A $2.2 million settlement with patients who suffered abuse at a San Francisco skilled nursing facility before it was threatened with closure moved a step closer to resolution last week.
The San Francisco Board of Supervisors’ Government Audit and Oversight Committee approved the settlement for 11 older residents at Laguna Honda Hospital & Rehabilitation Center, which is the nation’s largest publicly run nursing home, according to local media.
A 2019 California Department of Public Health investigation had confirmed multiple claims of patient abuse by six former nurses there. A 2021 lawsuit accused those nurses of taking nude photos of residents and other offenses between 2016 and 2019.
“This first settlement is really a step in the direction to try to get justice for those people who have been experiencing neglect and, in my own opinion, still experiencing neglect up at Laguna Honda,” Kathryn Stebner, an attorney for the plaintiffs said, per reporting from KQED. Stebner said some patients were given medications without consent and photos showed one woman with “a gag over her mouth and part of her breasts … showing.”
Just months before the lawsuit was filed, there were two nonfatal patient overdoses at the facility that involved the smuggling of methamphetamines and fentanyl. Federal regulators swooped in, and in April 2022, the Centers for Medicare & Medicaid Services decertified the facility, threatened to halt payments, and ordered the transfer of patients over numerous deficiencies in patient care, facility operations and administration.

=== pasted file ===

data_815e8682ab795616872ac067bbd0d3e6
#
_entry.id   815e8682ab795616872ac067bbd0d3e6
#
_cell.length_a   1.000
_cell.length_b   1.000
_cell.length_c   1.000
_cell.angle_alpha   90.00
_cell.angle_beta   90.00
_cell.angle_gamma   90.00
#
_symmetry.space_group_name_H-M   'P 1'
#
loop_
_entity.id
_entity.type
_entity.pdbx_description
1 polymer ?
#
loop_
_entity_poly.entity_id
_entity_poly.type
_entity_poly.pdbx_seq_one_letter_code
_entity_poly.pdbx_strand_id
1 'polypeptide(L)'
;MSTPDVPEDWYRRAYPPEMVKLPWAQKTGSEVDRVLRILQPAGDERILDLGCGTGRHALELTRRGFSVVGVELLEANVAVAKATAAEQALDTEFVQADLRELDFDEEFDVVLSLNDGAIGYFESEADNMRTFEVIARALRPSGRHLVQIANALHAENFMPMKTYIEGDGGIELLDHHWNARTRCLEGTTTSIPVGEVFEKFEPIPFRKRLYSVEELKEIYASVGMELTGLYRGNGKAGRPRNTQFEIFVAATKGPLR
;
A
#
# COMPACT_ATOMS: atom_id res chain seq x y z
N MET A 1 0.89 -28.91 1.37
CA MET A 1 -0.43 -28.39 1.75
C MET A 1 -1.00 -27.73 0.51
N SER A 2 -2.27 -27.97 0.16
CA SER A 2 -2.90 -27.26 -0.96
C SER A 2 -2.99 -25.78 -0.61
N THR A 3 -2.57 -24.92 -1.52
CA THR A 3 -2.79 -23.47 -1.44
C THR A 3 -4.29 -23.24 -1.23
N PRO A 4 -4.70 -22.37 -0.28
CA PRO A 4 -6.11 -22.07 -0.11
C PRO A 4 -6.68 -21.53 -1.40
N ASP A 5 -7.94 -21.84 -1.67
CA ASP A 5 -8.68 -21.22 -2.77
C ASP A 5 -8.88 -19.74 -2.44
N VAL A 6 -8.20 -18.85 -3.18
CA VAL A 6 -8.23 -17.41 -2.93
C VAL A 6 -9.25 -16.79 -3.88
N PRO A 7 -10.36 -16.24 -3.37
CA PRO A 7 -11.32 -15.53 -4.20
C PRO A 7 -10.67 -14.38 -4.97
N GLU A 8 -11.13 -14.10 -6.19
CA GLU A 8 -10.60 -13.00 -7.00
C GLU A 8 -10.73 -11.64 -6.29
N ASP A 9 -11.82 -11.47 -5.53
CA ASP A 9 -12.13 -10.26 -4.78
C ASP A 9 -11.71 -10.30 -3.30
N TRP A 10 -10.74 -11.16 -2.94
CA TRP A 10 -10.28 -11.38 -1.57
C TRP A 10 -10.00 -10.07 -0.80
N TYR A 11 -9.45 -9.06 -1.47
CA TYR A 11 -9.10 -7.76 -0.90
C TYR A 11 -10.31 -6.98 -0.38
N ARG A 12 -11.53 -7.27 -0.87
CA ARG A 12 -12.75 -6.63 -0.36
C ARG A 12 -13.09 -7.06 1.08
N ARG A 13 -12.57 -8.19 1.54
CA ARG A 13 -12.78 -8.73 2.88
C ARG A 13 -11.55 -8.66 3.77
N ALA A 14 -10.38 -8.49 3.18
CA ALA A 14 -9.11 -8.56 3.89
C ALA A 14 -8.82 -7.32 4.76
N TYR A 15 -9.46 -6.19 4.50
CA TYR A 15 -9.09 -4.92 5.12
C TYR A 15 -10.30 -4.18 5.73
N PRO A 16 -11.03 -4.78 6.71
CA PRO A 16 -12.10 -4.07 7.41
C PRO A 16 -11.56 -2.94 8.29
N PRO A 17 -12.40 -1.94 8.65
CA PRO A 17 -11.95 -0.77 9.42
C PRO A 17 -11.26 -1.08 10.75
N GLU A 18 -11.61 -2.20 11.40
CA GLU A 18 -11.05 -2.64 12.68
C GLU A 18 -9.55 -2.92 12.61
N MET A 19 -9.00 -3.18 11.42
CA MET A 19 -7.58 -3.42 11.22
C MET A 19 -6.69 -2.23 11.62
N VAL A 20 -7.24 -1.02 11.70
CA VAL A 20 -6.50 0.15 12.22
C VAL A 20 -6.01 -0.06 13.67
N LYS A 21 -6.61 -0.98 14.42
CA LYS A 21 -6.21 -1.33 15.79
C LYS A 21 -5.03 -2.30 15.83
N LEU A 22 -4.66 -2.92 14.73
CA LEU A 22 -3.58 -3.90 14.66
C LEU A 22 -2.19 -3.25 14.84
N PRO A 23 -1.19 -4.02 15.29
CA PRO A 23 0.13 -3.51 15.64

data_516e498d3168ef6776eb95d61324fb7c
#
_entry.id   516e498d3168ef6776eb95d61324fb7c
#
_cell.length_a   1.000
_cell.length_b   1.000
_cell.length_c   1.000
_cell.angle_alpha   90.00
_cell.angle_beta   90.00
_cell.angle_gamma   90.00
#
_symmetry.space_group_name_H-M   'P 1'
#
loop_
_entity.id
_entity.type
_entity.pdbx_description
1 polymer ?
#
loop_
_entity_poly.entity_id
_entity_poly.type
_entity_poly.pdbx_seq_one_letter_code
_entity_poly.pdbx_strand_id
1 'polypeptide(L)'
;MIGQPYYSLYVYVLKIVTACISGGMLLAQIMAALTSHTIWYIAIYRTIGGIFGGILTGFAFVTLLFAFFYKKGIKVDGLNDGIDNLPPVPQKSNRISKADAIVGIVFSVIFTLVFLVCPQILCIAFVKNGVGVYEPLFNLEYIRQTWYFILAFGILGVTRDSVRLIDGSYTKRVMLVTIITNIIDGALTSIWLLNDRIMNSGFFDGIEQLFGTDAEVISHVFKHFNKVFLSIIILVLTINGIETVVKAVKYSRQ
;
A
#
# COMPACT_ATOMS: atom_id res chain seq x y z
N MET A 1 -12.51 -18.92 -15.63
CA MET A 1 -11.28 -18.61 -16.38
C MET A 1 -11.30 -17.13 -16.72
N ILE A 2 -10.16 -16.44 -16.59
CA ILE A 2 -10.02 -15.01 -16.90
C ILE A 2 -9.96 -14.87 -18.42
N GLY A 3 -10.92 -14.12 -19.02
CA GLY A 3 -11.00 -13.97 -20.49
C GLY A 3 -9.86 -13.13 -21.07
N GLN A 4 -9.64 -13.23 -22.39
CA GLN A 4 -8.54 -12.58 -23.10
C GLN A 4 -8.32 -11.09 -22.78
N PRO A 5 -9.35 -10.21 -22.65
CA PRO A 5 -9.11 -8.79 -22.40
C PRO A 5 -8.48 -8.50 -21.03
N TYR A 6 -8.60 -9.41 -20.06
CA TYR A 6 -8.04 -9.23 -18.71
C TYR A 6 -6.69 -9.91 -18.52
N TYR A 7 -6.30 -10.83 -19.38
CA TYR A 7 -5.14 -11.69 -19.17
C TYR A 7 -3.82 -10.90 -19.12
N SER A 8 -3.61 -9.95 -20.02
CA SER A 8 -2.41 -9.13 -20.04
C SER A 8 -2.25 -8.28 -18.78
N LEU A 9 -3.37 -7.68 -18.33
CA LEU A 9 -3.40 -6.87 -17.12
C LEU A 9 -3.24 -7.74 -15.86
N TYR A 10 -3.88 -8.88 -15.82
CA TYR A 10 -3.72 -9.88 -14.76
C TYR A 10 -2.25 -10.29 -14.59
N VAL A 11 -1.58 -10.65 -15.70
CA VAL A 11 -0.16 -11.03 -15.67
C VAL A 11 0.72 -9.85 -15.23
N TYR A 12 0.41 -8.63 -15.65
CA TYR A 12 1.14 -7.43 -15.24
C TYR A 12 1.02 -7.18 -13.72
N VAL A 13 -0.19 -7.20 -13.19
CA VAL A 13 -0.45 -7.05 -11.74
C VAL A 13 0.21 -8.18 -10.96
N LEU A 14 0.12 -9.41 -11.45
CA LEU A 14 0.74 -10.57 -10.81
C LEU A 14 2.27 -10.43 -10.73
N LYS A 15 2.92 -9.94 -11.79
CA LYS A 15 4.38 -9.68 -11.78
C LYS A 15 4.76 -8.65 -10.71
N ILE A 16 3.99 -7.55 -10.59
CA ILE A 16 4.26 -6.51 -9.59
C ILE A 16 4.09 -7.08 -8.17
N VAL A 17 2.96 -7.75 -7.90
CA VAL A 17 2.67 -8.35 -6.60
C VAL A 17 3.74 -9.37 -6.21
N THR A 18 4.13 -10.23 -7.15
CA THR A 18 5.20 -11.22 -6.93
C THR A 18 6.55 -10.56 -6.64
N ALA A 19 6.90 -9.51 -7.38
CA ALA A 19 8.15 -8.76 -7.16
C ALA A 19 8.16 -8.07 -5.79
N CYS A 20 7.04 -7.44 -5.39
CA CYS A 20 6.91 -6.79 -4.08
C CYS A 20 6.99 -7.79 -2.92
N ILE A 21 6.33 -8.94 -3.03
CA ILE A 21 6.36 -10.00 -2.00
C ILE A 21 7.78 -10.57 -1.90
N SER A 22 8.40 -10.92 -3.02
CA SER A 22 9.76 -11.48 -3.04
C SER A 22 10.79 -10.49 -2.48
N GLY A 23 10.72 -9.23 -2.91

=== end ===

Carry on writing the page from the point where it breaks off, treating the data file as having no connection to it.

After 12 of the initial 59 patients moved out of the facility died soon after arriving at their new facilities, federal officials agreed to pause the transfer order. In October, McKnight’s Long-Term Care News reported that CMS agreed to let the 769-bed SNF to continue participating in both Medicare and Medicaid.
In February, US Health and Human Services Secretary Xavier Becerra visited the scandal-plagued facility and coyly told residents he met with to “stay tuned” for more developments on keeping Laguna Honda open.
The San Francisco Standard reported last month that the city and federal agencies reached a last-minute deal to extend the pause on patient transfers until Sept. 19.
CMS also agreed to continue allowing the facility to receive federal funds through March 19, 2024, the paper reported, noting that “[s]uspense over repeated negotiation sessions has been a major pain point for patients, advocates, and families.” CMS could also recertify the facility before the September deadline if it continues to meet federal standards.